# Three diagonals of a regular 11-sided regular polygon are chosen ; probability of parallelism

Could someone help me with this?

Suppose P is an 11-sided regular polygon and S is the set of all lines that contain two distinct vertices of P. If three lines are randomly chosen from S, what is the probability that the chosen lines contain a pair of parallel lines ?

• Here are some questions to nudge you along - how many lines are there in $S$? How many different lengths of line are there in $S$? How can I use the symmetry of the situation to find all the lines in $S$ parallel to a given line of a particular length? Mostly questions like this are about organising your thinking. – Mark Bennet Aug 31 '13 at 13:23

Hint: Let $L$ be the number of lines (which you can compute easily). As each line is parallel to a unique side of the $11$-gon, they are partitioned into$~11$ classes of size $L/11$ according to their direction. To count how many among the $\binom L3$ triples contain at least one parallel pair, you can subtract from $\binom L3$ the number of choices that avoid any parallel pairs. The number is obtained by multiplying the number $\binom{11}3$ of choices of $3$ distinct directions by the number $(L/11)^3$ of choices of one line from each direction class.

• This seems to be the right answer, thank you. But how can we be sure that a certain line, for example, 1, which is "one side away" from an edge is parallel? I think I get the picture you are saying, and the answer would be correct. – user87611 Aug 31 '13 at 20:44
• To clarify my follow-up question: there are eleven sides. Let's number them from 1 to 11. The line given by 1-2 would be parallel to 11-3 according to what you said. This seems right, but how can we be sure? Thank you, – user87611 Aug 31 '13 at 20:45
• @user87611 That is because (and only because) it is a regular $11$-gon. The line from the middle of side $1$-$2$ to vertex $7$ is a symmetry axis, whose reflection interchanges $1$ and $2$, and also $3$ and $11$, so those lines are perpendicular to this symmetry axis. – Marc van Leeuwen Aug 31 '13 at 20:58
• I see now, thanks – user87611 Aug 31 '13 at 21:06

$S$ is a set of ${11 \choose 2}$ lines.

The probability space that you are working in is ${ {11 \choose 2} \choose 3}$ set of triples of lines (order not relevant).

Hint: Use the Principle of Inclusion and Exclusion to count the number of triples which have at least 1 pair of parallel lines.

Hint: Calculate the probability as success / outcomes.

• Actually I don't think inclusion/exclusion is very useful here. To compute the number of triples with at least one parallel pair one might either compute the number of triples with exactly one parallel pair and add the number of entirely parallel triples, or one could take the complement of the number of triples with three distinct directions. Neither way one uses inclusion/exclusion. – Marc van Leeuwen Aug 31 '13 at 20:04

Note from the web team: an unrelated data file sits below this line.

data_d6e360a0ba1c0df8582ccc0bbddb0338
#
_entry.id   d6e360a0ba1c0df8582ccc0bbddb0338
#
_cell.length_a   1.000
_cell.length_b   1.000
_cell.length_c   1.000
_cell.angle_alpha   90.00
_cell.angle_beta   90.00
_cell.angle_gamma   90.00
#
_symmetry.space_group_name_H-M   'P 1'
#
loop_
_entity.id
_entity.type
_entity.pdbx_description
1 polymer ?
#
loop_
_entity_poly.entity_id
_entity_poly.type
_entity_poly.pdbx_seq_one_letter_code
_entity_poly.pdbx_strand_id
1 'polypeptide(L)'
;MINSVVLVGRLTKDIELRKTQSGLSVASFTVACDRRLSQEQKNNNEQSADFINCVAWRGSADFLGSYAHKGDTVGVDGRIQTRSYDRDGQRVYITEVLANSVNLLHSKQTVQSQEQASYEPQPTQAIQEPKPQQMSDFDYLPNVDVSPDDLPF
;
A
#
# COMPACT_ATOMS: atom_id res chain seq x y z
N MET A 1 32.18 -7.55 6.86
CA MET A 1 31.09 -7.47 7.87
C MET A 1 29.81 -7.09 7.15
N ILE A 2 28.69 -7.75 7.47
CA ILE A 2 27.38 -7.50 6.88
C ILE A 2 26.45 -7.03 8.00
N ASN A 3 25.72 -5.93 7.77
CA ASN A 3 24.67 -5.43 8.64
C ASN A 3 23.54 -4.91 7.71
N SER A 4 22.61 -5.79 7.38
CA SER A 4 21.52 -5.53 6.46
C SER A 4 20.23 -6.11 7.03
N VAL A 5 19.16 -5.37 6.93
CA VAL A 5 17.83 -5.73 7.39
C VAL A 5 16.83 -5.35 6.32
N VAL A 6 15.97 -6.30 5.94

• @MarcvanLeeuwen I consider the "triples with exactly one parallel pair and add entirely parallel triples" as PIE. The reason for that is when you count the exactly one parallel pair, you have to exclude all the remaining parallel lines, and then add that back in. – Calvin Lin Aug 31 '13 at 23:19
• What you mention is just the "principle of disjoint union", which is a far more basic principle than inclusion-exclusion. The latter involves counting (the complement of) a non-disjoint union by correcting the sum of the sizes of the parts by terms for mutual intersections. – Marc van Leeuwen Sep 1 '13 at 5:48

Ok, so its a 11 sided polygon. so there are 11 vertices. S is the set of all lines that contain two distinct vertices of P. so, total lines in S, or you can say total elements in S are : $$\binom{11}2 \qquad\text{no of ways of choosing 2 vertices out of 11} = 55$$ total pairs of lines = $\binom{55}2 = 1485$

Now, number of pairs of parallel lines for every edge possible = $$\binom{\lfloor n/2\rfloor - 1}2 = \binom42= 6.$$ so for $11$ edges, = $66$

note that for even number of sides in polygon, the number of pairs of parallel lines will be half of those calculated by above formula, because every pair will be repeated for parallel edges.

probability that the chosen pair will be parallel, is $66/1485 = 0.0444444$

Use Poisson's distribution with $\lambda$ as $.044444$, probability = $0.04251$.

• "no edge has more than 1 parallel line associated with it" just isn't so. Consider the edge between verts 5 and 6; then lines 4-7, 3-8, etc. are all parallel to that edge. – Steven Stadnicki Aug 31 '13 at 17:11
• @steven, thanks for that... – Sumedh Aug 31 '13 at 19:05

But you are choosing three lines. The probability that you have calculated is for choosing a pair of parallel lines. The question asked is you randomly choose 3 lines and that it contain exactly one parallel pair. I would agree with Steven that the probability space is 55C3. Each edge will have 4 parallel lines and only that. The lines made up of other vertices are not parallel to any other.

Thus, the answer that I think is

11C1*5C2*50C1/55C3 = 100/477. The rational is 11C1 is the choice that you make of 11 sets of 5 parallel lines (including the edge). You choose 2 of these 5 and hence 5C2 and the other line you choose among 50 lines that are not parallel to the chosen pair.

Let me know if my reasoning is correct, Mark.

Thanks

Satish